This superb table with reeded edge top has a six drawer configuration (three working and three dummy drawers to the other side) with original escutcheons and pressed brass handles. The legs are expertly turned in a style reminiscent of Gillows during the same period and they terminate into the most unusual and decorative fire gilt brass acanthus leaf castors.
This centre table exemplifies the type of furniture that would have been encountered in drawing rooms of the period. Manufactured to look as good against the wall as it would sitting freely in an open space, this table more commonly considered library furniture could be used in both scenarios as the library and entertainment space became increasingly melded together. It is both a functional writing desk with its three deep drawers and an occasional table meant to be viewed at all angles. A flexible and very useful piece of Irish regency furniture.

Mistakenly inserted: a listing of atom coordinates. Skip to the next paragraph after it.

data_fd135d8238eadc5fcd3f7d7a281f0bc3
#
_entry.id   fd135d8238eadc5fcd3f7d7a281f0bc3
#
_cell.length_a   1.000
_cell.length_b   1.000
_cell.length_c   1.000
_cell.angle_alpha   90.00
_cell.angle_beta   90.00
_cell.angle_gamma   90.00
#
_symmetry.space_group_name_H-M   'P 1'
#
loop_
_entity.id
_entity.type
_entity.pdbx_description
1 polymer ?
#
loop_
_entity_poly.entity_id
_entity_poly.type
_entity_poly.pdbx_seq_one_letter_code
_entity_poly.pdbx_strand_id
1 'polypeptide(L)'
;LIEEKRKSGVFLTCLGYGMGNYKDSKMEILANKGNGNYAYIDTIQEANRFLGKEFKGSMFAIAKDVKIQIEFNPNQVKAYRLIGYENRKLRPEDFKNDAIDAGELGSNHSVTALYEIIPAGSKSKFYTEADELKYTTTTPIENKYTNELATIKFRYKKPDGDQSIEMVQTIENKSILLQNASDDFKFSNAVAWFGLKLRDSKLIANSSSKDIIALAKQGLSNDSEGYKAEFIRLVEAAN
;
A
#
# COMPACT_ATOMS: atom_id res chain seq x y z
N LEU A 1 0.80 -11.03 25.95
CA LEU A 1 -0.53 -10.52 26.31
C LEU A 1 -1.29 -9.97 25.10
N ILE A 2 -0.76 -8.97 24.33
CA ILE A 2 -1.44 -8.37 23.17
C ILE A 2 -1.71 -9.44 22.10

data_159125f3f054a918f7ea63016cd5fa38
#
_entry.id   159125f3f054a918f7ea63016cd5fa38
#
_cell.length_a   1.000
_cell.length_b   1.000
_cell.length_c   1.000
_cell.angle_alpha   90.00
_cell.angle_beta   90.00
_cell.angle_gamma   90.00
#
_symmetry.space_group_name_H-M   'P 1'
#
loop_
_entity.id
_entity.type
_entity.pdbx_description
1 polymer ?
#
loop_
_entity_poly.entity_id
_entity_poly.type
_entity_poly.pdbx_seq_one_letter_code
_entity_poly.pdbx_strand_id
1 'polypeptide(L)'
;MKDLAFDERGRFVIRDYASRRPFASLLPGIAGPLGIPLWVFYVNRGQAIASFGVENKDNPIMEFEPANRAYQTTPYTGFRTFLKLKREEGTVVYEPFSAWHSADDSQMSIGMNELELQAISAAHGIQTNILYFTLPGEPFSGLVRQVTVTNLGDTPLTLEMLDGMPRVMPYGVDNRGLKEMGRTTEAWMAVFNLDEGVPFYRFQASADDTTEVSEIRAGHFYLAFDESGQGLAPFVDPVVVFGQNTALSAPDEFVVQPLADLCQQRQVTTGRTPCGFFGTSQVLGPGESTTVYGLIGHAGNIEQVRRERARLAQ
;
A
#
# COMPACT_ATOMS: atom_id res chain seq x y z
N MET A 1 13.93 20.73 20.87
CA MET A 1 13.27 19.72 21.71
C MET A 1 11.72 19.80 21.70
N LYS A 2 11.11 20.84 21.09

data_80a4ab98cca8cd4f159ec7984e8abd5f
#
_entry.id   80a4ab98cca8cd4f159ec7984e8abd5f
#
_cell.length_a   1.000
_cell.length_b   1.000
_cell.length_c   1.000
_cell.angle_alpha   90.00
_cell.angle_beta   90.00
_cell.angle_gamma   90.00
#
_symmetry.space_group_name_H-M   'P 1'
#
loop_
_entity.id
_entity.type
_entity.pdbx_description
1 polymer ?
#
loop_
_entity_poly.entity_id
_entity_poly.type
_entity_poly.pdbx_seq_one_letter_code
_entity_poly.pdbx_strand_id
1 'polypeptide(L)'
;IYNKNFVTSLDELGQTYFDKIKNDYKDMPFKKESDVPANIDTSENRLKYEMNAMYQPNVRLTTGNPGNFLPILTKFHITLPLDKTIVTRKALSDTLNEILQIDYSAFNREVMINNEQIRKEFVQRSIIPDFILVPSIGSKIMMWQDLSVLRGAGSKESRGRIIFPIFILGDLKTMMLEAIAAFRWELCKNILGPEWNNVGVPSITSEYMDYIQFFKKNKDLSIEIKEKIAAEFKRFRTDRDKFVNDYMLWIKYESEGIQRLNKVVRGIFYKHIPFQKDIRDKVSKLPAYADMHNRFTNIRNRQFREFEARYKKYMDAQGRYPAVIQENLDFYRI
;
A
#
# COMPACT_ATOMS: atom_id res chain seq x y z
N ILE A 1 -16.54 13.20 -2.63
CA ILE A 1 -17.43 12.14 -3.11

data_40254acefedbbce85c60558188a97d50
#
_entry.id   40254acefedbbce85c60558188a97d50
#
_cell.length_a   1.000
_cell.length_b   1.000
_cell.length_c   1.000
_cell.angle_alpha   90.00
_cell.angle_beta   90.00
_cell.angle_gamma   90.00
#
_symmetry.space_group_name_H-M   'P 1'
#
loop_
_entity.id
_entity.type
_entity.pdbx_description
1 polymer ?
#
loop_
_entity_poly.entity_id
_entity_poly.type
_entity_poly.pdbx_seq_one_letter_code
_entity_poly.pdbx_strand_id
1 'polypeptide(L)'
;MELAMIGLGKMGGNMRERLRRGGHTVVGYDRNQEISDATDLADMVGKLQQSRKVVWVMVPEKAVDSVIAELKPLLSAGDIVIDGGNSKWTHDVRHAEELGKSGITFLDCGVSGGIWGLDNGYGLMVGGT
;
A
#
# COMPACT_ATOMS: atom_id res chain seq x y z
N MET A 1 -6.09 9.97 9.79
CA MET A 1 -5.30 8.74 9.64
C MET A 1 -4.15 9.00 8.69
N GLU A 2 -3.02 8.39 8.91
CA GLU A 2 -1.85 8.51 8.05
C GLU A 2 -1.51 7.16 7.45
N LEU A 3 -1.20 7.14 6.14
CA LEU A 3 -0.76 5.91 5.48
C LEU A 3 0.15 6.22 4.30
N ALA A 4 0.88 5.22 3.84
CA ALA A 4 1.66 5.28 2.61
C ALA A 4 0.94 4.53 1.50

Irish regency furniture is some of the most sought after furniture of the period and the Gillington family were a well renowned cabinet making firm in Dublin at the time. Their history stems back to the late eighteenth century (1780) where a George Gillington is listed as trading as both an upholder and auctioneer in Cork. By 1790 a John Gillington is listed in Dublin as a cabinet maker, upholder and auctioneer and by the turn of the century, the family business had become one of some importance. George Gillington at this point is also working with his son Samuel at this point in Dublin with addresses at Montague Street, Abbey Street and Stephens Street. Both John and Samuel are listed as freemen of Dublin as upholders and John is further listed as the Master of the Upholder’s guild during the year 1808. This family’s output would have graced many of the country house estates in Ireland during the period and is rarely seen on the market. They ceased to trade in the 1830’s